Among Stonecrop Ledge’s notable characteristics outlined in its historic preservation application: Circular drive, contemporary stone walls fronting its east and west sides, two “formal” facades, both distinguished by beaded clapboards and trimmed with beaded corner boards. It is endowed with elliptical windows on each façade.
A rear addition was built onto the home circa 1894, exemplifying elements of Colonial Revival and prairie style, according to Randall.
By the Brissons’ reckoning, the 1815 portion of the house hasn’t been occupied for at least 30 years, while the 1894 addition was last occupied in 2007, by P.J. Larocque.
The mansion inherited its current name from David MacGregor Means, a professor of both psychology and political science at Middlebury College who purchased Stonecrop Ledge in 1894. Many people know the “Means” family name as it relates to the nearby “Means Woods.” That 29.4-acre forested area was given to the town in 1969 by Elinor Means.
In the spring of 2022, Middlebury College paid $1.5 million to Marjorie Mooney for a 35-acre-parcel off Seminary Street Extension that included the Means Mansion estate. The college’s main interest was the land, which it will sell to Summit Properties in increments as that company develops the property into 218 units of mix-income housing.
Means Mansion didn’t fit into Summit’s plans, so the college elected to sell that asset to another party. The college (through a real estate broker) put the property on the market. A handful of prospective bidders emerged, and the Brissons submitted the winning offer.
It takes a certain kind of buyer to take on a project like Means Mansion, the Brissons acknowledged.
“A lot of people came through here and couldn’t see past the dollars. If that’s where you start from, this isn’t a project for you,” Randall said.
But the Brissons are a small operation and they, as the two principals, don’t get paid upfront or during the renovation.
“We’re still our own boss here,” Randall said. “There’s a value to that that gets tagged on at the end.”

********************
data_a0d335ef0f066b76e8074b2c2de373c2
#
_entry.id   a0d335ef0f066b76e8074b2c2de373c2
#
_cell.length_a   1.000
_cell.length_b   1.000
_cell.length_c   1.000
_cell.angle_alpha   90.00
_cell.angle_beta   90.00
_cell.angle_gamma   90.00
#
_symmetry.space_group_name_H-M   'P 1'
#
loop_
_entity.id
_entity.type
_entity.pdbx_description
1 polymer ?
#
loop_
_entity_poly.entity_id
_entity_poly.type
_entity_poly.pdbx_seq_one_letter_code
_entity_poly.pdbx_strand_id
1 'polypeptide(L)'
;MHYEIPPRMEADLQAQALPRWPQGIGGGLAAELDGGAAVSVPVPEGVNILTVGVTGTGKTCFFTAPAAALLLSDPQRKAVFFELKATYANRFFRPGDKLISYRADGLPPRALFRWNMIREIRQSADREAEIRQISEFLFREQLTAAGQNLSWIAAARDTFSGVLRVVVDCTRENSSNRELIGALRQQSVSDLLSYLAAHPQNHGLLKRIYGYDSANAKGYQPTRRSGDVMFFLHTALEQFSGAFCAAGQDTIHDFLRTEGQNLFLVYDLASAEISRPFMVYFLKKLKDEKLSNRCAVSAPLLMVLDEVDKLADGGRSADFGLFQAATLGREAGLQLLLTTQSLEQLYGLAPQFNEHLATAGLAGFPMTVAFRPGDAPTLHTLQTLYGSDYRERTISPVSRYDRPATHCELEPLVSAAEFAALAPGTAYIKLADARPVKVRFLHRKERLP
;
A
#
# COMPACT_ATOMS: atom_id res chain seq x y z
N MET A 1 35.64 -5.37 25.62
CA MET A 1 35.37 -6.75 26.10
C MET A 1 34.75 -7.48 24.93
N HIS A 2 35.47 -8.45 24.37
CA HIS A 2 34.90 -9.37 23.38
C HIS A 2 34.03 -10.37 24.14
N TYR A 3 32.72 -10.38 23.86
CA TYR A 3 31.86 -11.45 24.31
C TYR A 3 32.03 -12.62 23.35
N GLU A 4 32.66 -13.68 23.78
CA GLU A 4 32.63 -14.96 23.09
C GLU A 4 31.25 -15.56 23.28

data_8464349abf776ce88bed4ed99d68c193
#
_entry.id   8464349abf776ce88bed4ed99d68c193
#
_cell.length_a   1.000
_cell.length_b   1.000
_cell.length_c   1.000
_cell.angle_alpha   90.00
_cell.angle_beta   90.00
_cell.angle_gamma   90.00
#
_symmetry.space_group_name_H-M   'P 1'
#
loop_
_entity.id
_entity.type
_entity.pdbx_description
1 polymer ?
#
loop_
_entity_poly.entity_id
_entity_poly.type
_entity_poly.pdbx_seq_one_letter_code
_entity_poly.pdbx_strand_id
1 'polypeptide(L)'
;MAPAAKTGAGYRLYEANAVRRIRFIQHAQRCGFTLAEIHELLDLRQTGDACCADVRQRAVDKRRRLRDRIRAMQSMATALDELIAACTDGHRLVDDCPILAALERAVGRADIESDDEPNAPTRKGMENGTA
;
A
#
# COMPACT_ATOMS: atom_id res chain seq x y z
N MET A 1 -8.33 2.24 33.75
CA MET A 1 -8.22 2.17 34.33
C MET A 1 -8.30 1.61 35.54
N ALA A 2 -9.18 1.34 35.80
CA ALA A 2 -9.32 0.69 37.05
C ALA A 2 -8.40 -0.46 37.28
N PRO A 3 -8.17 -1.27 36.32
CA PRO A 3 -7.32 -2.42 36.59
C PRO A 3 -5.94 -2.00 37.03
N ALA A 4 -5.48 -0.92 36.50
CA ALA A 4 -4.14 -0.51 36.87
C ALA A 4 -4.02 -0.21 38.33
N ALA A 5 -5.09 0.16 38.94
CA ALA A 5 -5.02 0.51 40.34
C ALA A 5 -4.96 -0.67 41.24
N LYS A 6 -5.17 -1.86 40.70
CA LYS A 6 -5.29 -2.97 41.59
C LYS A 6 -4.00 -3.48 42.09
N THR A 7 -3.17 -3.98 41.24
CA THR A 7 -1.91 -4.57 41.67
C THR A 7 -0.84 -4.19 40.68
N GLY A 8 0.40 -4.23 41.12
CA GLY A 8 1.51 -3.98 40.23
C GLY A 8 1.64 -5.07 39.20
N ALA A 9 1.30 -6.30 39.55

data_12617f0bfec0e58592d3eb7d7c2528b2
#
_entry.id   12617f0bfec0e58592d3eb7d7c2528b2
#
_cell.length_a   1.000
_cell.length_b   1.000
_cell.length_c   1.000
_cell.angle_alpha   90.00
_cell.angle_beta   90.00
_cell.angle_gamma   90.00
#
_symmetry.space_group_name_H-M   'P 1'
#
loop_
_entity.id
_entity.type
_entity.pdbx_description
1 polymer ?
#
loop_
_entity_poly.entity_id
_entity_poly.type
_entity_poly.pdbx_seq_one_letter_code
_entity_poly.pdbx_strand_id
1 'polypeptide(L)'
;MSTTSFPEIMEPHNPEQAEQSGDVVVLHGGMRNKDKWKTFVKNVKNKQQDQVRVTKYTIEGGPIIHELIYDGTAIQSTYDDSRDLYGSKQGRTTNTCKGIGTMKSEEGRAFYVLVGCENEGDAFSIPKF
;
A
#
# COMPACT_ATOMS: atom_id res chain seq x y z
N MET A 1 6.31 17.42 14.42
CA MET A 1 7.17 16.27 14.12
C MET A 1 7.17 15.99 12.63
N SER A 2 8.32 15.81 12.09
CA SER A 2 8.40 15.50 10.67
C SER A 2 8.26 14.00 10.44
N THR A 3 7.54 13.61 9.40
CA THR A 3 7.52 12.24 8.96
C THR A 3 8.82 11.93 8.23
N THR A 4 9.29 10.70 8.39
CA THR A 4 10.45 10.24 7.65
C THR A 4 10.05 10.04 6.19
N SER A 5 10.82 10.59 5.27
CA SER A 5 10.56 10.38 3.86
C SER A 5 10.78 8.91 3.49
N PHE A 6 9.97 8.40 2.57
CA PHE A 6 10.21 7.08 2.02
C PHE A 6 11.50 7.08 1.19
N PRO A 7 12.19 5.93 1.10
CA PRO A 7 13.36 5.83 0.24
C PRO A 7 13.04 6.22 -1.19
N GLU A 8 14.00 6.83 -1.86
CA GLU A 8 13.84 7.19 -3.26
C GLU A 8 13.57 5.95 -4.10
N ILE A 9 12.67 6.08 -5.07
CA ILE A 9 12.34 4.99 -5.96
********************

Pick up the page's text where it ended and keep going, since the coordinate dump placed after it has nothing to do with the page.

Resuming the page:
He and his wife are aware of how a vintage home can beckon builders like a beautiful sea siren, only to leave dreams and finances dashed upon the rocks of unforeseen expenses.
“There were several proposals that dead-ended,” he said, referring to other contractors who thought they had the means to take on Means.
Fortunately, Randall and Kathleen have found the home to be in relatively sturdy condition. They credited the original builders and the timber quality for ensuring air circulation through the building, which prevented extensive rot and mold that can take hold in the “tighter” homes of the 20th and 21st centuries, Randall explained.
It’s an architectural safeguard, among many, that the Brissons plan to maintain.
“We’re passionate about improving things and restoring old buildings,” Kathleen said.
There was a minor hitch during conveyance of the Means Mansion to the Brissons.
Middlebury Selectman Andy Hooper and his spouse, Middlebury College Economic Prof. Caitlin Myers, reside next to the Means property. After the college bought the land last year, the couple asked about acquiring a 25-foot setback to provide a buffer to the Means property.
“The college agreed and said they would submit the property transfer as a boundary adjustment and we would likely only be responsible for the cost of the survey,” Hooper said in an email exchange.
But ultimately, the boundary adjustment didn’t get done before the property was under contract to the Brissons.
“The college made extensive efforts to remedy the situation after the sales contract was signed, but the Brissons’ interest was in returning the Means property to West facing, and had plans for the undeveloped space, and we decided there was no equitable resolution to be found,” Hooper said.
As for the future of the Means Mansion, Middlebury College officials remain confident in its new stewards.
“As we announced in August of 2022, our intention when purchasing of the 35-acre parcel was to subdivide the main historic residence out and offer it for sale to someone who would honor the historic nature of the old mansion while maximizing the allowable density to add much needed affordable, workforce and market rate housing for the community,” said college spokeman Jon Reidel. “We found that in the Brissons established stewards of other Vermont historic projects and a good local partner who deeply cares about Addison County.”
Reporter John Flowers is at [email protected].